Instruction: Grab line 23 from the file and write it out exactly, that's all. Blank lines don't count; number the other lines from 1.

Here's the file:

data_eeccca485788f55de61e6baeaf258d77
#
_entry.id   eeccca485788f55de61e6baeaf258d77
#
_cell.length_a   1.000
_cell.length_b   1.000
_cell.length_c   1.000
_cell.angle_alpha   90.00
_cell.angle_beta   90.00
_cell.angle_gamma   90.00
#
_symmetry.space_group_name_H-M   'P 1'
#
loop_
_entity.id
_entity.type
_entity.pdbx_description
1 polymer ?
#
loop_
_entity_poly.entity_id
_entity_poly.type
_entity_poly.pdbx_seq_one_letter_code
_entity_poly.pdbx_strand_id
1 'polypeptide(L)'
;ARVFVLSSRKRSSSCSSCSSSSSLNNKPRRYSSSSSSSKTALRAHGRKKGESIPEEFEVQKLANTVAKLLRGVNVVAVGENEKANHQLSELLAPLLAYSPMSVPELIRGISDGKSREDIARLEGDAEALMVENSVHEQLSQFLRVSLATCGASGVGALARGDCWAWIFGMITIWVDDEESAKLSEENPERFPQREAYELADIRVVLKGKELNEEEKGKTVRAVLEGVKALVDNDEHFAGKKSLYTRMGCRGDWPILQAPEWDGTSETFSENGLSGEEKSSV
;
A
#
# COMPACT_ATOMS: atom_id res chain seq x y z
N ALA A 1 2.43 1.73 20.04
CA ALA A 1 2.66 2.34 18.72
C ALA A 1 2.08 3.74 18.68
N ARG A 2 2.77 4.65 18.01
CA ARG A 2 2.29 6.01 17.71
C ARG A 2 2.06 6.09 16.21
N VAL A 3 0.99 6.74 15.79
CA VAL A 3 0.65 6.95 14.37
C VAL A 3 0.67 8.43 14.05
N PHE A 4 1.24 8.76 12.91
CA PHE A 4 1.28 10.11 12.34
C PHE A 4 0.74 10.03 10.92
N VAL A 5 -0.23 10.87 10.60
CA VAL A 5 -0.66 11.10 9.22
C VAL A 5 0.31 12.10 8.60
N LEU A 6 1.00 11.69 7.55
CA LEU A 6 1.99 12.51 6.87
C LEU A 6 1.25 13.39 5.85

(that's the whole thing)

_entity_poly.pdbx_seq_one_letter_code